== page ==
Of course, in all of this, common sense and pragmatism got left behind. But that's OK, the relevant boxes are ticked.

          4. SundogUK Silver badge

            Re: Who are their lawyers?

            There is no evidence given that it is an "unsafe environment." That's Amazon's point.

            1. Loyal Commenter

              Re: Who are their lawyers?

              It's Amazon's claim. It remains to be seen if they have a point.

        3. tiggity Silver badge

          Re: Who are their lawyers?

          There will be general health and safety rules violated, as these are typically (not a USian so cannot speak in detail on their laws, especially at state level) loosely worded in the UK, precisely because the nature of work changes & its impossible to describe every possible bad practice and keep it up to date, so its left to (extremely rare) inspections to flag up issues, unions bringing legal action etc..

          Amazon are just pathetically trying to say there is no specific set of ultra specific rules that are being quoted & they might still be risking employees health when they try and make the bare minimum improvements they think they can get away with.

          Hint - do a proper job of improving the workplace environment, might be an alien concept to profit obsessed companies but employee safety matters more than adding a miniscule productivity increase at the expense of worker health.

          1. imanidiot Silver badge

            Re: Who are their lawyers?

            The problem is that if Amazon were to do a proper job in their warehouse their entire system collapses. Their warehouses are DESIGNED to destroy cheap labour because it's cheap and doing a proper job would involve a lot of investment in warehouse systems. One of the problems is that humans have to keep running across a giant warehouse to pick stuff out of bins (constantly being shifting around by robots mind). Most modern warehouses have systems to bring the items to the pickers instead of having the pickers move to the items. Making that shift however is a monumental shift in design paradigm for the warehouse and all the systems in it and it basically would mean shutting the warehouse down, stripping it down bare to carcass and rebuilding the insides from the floor up. New machinery, new control software, new robots, retraining employees for the new work methods, etc.

            Amazon SHOULD be doing that, but the end result I bet will be that Amazon will move it's warehouses out of the state.

            1. ICL1900-G3 Bronze badge

              @iamanidiot

              No, you're really not.

              1. imanidiot Silver badge

                Re: @iamanidiot

                There are some things where I'm not, there are some things where I know a little bit, there are a LOT of things where I'm an idiot and not afraid to admit it.

            2. John Brown (no body) Silver badge

              Re: Who are their lawyers?

              "Their warehouses are DESIGNED to destroy cheap labour because it's cheap and doing a proper job would involve a lot of investment in warehouse systems."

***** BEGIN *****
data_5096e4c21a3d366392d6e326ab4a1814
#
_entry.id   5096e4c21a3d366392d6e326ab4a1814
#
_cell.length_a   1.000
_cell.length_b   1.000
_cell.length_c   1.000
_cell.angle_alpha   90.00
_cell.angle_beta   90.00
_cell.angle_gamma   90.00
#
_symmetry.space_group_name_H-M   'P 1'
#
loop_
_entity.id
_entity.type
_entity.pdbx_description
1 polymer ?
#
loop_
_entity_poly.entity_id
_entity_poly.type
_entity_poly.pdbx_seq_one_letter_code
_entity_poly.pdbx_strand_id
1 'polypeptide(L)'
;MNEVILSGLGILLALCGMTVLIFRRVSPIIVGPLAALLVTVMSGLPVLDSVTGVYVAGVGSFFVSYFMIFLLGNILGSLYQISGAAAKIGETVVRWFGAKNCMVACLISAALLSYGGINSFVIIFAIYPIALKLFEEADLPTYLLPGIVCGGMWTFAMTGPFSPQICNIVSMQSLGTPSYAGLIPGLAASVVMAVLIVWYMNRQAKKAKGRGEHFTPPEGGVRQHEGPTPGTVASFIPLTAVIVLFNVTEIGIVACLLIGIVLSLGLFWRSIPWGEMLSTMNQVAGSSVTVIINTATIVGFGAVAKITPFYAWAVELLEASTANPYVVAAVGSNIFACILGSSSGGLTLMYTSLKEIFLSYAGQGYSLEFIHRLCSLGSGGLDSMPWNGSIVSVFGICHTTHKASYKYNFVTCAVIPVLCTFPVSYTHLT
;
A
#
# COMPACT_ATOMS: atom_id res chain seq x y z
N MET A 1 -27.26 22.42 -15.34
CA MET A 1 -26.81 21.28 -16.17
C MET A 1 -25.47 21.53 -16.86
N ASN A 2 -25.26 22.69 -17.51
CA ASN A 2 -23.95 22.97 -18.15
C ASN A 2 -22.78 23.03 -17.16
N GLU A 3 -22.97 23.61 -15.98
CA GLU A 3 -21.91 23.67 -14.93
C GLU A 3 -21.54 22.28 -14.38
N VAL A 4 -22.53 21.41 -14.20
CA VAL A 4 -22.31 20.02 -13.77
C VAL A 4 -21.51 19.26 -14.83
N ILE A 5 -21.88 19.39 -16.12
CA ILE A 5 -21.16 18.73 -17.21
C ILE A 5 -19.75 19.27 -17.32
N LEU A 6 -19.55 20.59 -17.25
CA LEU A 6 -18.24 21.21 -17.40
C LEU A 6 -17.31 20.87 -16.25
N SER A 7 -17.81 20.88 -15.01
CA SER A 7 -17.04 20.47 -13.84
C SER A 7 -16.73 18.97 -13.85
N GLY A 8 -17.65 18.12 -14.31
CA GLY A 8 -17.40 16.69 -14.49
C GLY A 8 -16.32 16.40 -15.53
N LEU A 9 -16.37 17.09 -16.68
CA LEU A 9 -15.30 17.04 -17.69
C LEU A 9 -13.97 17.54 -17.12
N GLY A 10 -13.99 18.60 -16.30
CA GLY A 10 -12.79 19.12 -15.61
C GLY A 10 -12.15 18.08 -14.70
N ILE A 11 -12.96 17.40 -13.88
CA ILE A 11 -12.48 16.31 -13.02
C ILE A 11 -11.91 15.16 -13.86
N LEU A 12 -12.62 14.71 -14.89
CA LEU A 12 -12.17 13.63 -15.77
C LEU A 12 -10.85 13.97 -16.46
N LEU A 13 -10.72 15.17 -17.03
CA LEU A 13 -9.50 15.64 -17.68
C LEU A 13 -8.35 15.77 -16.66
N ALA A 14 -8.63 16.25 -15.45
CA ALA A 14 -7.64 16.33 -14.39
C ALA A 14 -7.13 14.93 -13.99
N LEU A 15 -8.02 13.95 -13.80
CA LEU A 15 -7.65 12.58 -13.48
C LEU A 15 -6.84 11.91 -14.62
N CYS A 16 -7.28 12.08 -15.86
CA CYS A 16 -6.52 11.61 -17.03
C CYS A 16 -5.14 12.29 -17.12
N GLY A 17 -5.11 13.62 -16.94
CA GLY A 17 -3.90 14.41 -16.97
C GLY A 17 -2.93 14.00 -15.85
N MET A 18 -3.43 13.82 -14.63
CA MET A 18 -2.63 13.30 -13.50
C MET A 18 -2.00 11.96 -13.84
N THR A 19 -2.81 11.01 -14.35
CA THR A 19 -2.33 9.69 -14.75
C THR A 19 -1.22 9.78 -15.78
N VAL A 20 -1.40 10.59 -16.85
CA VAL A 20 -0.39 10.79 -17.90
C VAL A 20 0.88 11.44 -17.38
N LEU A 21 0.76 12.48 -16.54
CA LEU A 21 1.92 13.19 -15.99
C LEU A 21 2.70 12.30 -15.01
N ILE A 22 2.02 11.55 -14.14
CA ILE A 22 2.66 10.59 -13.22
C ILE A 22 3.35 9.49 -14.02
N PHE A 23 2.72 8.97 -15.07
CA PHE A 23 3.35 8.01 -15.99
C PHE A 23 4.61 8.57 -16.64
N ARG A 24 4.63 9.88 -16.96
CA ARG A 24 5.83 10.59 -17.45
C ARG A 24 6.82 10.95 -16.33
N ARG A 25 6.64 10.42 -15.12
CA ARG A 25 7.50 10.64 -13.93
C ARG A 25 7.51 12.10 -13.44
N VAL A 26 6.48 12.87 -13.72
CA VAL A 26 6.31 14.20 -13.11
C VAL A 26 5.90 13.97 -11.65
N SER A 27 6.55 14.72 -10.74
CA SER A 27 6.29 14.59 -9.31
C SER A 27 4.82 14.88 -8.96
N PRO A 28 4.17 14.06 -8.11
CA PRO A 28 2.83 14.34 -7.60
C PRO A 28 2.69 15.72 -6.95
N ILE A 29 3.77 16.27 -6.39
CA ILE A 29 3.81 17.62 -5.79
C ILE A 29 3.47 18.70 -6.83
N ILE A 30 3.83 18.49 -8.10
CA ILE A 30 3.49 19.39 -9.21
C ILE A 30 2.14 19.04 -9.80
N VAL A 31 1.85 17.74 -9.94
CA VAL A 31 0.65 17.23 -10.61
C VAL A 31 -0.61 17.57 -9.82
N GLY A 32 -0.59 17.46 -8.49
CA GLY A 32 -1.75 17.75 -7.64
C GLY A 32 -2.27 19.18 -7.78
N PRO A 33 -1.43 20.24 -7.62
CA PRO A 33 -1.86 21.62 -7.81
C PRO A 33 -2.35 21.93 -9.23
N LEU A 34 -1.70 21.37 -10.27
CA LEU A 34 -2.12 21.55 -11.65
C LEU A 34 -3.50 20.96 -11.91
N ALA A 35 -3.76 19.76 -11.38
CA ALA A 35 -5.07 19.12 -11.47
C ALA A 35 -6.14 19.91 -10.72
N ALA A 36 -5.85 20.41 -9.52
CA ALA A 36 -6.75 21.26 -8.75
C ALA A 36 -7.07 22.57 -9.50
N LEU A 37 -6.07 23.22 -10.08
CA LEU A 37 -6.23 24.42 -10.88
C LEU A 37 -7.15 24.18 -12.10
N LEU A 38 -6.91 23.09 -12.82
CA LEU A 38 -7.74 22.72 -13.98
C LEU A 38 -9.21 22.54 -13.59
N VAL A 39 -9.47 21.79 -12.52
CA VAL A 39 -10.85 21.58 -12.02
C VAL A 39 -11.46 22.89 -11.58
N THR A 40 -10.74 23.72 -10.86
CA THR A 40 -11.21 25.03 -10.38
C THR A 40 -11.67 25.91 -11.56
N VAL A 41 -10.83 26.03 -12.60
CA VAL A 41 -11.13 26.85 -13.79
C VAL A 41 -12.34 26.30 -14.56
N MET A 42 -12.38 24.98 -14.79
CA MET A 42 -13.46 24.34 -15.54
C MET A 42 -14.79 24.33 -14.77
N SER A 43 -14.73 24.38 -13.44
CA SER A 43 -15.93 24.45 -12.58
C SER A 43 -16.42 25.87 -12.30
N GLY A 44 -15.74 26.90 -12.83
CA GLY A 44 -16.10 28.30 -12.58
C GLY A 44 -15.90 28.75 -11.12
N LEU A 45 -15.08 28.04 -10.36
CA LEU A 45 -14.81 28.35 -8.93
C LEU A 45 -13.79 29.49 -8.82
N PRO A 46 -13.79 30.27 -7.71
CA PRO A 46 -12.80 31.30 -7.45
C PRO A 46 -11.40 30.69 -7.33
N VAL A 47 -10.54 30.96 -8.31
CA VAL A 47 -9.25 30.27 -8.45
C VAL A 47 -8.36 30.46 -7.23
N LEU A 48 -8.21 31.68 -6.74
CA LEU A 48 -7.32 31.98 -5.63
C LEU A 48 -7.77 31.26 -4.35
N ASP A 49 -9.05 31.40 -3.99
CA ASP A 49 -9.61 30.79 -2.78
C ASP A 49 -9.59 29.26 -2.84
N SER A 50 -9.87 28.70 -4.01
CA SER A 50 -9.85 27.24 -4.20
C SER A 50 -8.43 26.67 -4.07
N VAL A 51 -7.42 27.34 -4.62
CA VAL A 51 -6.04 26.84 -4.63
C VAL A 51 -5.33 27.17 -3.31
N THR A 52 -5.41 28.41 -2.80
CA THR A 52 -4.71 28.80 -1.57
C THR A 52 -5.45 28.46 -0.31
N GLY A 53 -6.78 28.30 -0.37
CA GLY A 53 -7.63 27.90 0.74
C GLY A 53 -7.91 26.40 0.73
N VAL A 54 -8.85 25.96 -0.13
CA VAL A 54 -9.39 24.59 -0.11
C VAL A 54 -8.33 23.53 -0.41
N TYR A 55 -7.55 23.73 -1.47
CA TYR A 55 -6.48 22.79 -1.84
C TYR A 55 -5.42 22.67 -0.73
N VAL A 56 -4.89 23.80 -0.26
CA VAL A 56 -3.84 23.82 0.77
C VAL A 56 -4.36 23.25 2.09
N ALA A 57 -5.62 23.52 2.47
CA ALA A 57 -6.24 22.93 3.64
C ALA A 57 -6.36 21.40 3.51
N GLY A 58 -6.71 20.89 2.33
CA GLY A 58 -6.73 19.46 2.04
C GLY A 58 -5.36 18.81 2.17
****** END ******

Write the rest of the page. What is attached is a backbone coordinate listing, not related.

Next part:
I wonder if 3 shifts/24 hours of manual labour for a year costs more or less than the $20,000 Musk reckons his humanoid robots will cost? Is Amazon his eventual target market?

              1. doublelayer Silver badge

                Re: Who are their lawyers?

                "I wonder if 3 shifts/24 hours of manual labour for a year costs more or less than the $20,000 Musk reckons his humanoid robots will cost?"

                More. I found a few estimated average for Amazon's warehouse workers in the US ranging from $15.50 to $17.00. There appear to be some jobs and locations significantly exceeding these, but they didn't provide enough information to filter out higher-level supervisor jobs in the warehouses so I can't confidently use those. I know they've talked about increasing that and may have done so, but let's assume these are still accurate. In fact, let's assume these are overestimating and use a nice round $15.00 per hour.

                If they have absolutely no overtime, then wages alone for a single worker-year (full-time 8 hour shifts 5 days a week) would be $31,320. Extending that to a single worker for every hour in a 24/7 setup would be $131,400. Amazon also has health insurance benefits, payroll taxes, unemployment insurance, and other expenses, so these numbers are significantly below what they have to spend.

                The only problem is that a humanoid robot may not be able to do what a human can. I don't work in robotics, but I know enough people who have to watch them do a lot of work to get a robot to do something that comes very naturally to a human. If the robots are to be deployed in an environment with unplanned obstacles and for tasks without an easy deterministic answer, the robots may be incapable of reaching the efficiency of a human.

        4. sreynolds Silver badge

          Re: Who are their lawyers?

          I don't Aren't these the same "people" that make you agree to terms and conditions that:

          (i) limit your rights to remedies

          (II) prohibit you from joining class actions

          (iii) ask that you agree to some dodgy tribunal or mediation and prohibit you from seeking remedy in a court

          and so on and on with other onerous terms.

        5. Anonymous Coward
          Anonymous Coward

          Re: Who are their lawyers?

          Dangerous driving is illegal here, and it also has no specific definition - but substantial penalties. And no, they decide if it was dangerous after the event.